Jones, who won three gold medals at the 2000 Sydney Games, has qualified for the long jump only at Athens although she may run one or both relays.

Her partner Tim Montgomery, the world 100 meters record holder, failed to qualify for the Games and has received a letter from the U.S. Anti-Doping Agency (USADA) alleging serious doping violations.

Jones is also being investigated by USADA, although neither athlete has ever failed a dope test.

Jones fouled her first attempt after waiting for an official to move a plastic cone from the runway. With her second, the American leaped 6.70 meters, comfortably over the automatic qualifying distance of 6.65m.

Jones won the 100 and 200 in Sydney and also got a gold medal in the 4x400 relay.

She finished third in the long jump and took another bronze in the 4x100 relay to complete a record haul for a track and field athlete at a single Games.

Bekele and El Guerrouj both through

Kenenisa Bekele, the new Olympic 10,000 meters champion, and Hicham El Guerrouj, the 1,500 meters winner, went head-to-head before both easing through to the 5,000m final.

Bekele, seeking the first Olympic 5000-10,000 double since fellow-Ethiopian Miruts Yifter in 1980, won the heat in 13 minutes 21.16 seconds.

Morocco's Guerrouj, hoping for only the second 1,500-5,000m double in Games history after Finn Paavo Nurmi's 1924 success, jogged in third, timing 13:21.87.

El Guerrouj, who won the 1,500 late on Tuesday, shadowed Bekele for most of the heat and looked ready for a fight with about 200 to go as he drew up close on Bekele's inside.

But Bekele surged, as if to make clear he was ready for a fight, and El Guerrouj avoided a confrontation by slowing in the final straight.

"It was tough but I tried to run easy," El Guerrouj said. "I have blisters from my shoes and I didn't sleep because of the joy I felt. I have not celebrated yet."

Bekele's team mate Gebre Egziabher Gebremariam was second in 13:21.20.

Algerian Ali Saidi Sief won the second heat, in 13:18.94, just ahead of Eliud Kipchoge of Kenya in 13:19.01.

Bekele's world record, set in May, stands at 12:37.35.

Campbell powers to gold

Jamaican speedster Veronica Campbell earned the Caribbean nation their first gold medal of the 2004 Games when she won the 200 meters in a searing time of 22.05 seconds.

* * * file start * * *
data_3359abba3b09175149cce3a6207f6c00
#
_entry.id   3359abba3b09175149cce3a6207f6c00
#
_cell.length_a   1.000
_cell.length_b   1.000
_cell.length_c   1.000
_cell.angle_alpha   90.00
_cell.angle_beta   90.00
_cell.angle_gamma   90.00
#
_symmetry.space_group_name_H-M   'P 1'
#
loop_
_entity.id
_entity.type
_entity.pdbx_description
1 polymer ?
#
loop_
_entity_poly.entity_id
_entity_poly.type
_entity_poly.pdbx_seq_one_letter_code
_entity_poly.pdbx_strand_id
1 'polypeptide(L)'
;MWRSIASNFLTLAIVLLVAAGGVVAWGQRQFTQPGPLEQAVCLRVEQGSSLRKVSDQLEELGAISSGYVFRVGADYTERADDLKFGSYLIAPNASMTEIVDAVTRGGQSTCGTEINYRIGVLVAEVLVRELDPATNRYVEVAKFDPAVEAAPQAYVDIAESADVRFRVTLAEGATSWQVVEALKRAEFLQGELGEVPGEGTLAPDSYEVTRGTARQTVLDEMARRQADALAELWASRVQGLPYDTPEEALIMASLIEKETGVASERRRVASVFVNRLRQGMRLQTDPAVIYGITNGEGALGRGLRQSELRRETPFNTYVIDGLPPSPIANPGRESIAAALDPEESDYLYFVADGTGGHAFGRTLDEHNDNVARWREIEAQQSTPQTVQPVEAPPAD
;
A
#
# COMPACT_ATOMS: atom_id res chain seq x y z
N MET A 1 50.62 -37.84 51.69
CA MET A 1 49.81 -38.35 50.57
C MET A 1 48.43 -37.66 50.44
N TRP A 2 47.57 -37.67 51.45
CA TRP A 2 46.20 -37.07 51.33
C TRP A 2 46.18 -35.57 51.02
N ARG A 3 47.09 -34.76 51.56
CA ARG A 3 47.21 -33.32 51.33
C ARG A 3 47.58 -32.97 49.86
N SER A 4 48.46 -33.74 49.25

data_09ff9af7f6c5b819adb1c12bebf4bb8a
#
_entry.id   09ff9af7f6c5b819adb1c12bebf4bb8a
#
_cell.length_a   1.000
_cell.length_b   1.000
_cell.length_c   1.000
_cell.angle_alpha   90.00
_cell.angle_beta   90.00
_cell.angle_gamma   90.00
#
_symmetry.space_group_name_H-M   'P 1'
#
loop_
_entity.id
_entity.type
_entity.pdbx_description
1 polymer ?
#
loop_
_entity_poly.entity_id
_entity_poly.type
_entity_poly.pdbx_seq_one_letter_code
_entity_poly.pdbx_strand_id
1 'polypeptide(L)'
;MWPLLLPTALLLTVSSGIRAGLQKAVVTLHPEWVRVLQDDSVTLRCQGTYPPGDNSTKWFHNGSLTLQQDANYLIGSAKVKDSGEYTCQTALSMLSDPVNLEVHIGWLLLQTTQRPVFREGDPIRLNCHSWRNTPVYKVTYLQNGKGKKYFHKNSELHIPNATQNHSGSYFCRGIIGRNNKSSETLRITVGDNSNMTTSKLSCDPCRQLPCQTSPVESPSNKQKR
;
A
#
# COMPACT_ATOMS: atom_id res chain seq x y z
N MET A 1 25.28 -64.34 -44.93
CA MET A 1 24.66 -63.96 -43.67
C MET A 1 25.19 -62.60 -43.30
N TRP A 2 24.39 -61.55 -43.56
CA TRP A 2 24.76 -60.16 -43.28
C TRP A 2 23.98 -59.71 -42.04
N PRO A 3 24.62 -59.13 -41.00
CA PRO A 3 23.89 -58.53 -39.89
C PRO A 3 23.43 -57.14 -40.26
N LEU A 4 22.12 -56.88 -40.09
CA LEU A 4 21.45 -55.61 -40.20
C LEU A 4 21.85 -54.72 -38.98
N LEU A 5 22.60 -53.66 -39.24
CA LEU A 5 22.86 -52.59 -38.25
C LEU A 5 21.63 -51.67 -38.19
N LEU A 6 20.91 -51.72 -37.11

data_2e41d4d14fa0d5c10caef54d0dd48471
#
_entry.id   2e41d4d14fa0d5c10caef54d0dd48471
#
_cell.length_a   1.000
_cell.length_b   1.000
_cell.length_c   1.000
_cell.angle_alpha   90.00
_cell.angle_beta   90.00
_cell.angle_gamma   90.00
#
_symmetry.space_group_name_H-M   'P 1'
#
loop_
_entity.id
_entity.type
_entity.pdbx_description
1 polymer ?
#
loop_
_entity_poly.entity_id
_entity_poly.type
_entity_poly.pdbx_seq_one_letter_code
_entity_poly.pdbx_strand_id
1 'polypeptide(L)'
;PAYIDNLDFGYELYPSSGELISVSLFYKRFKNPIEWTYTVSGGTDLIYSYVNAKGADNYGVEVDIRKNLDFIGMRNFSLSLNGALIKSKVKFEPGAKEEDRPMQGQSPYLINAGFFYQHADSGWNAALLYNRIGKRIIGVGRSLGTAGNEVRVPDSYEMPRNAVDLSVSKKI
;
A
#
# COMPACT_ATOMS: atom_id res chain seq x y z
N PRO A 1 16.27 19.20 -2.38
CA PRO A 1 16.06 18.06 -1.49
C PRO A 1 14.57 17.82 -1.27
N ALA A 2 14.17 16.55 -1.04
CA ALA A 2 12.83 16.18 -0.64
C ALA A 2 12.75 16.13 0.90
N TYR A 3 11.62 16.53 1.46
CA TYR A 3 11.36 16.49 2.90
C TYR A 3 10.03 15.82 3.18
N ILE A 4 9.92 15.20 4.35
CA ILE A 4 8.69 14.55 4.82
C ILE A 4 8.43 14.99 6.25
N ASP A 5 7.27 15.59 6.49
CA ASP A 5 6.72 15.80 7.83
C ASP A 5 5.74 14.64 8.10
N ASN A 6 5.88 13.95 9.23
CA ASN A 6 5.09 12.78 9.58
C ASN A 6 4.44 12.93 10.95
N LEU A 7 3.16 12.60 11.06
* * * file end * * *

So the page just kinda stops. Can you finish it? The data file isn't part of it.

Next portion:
Campbell, who won bronze in the women's 100m on Saturday, clocked a personal best to finish well clear of United States teenager Allyson Felix who took silver in 22.18, a world junior record.

Debbie Ferguson of the Bahamas picked up bronze in 22.30 seconds.

Campbell became only the second Jamaican woman track athlete to win Olympic gold. Deon Hemmings won the 400 meters hurdles in 1996.

The race showcased a new generation of women's sprinters with a host of big names missing.

Olympic champion Marion Jones failed to qualify for the event at the United States trials, although she did compete in Athens on Wednesday, qualifying for the final of the long jump.

The first three across the line at last year's world championships -- Americans Kelli White and Torri Edwards and Russian Anastasia Kapachinskaya -- are all serving drugs bans.

France's Christine Arron, a pre-Games medal contender, failed to reach the final, as she did in the 100m.

The 22-year-old Campbell was the fastest qualifier for Wednesday's final and imposed herself on the race from the start.

She roared off the bend with a meter lead and the 18-year-old Felix could not haul her in despite clocking a fantastic time herself.

Felix has been faster than 20.18 once before, running 20.11 at altitude in 2003, but the time was not ratified as no dope test was taken.

Campbell looked a little nonplussed by her win but eventually set off on a lap of honor with team mate Aleen Bailey, who finished fourth.

Ferguson, who anchored the Bahamas to the Olympic 4x100 relay gold in 2000, clocked a season's best in third, although she never threatened the leading pair.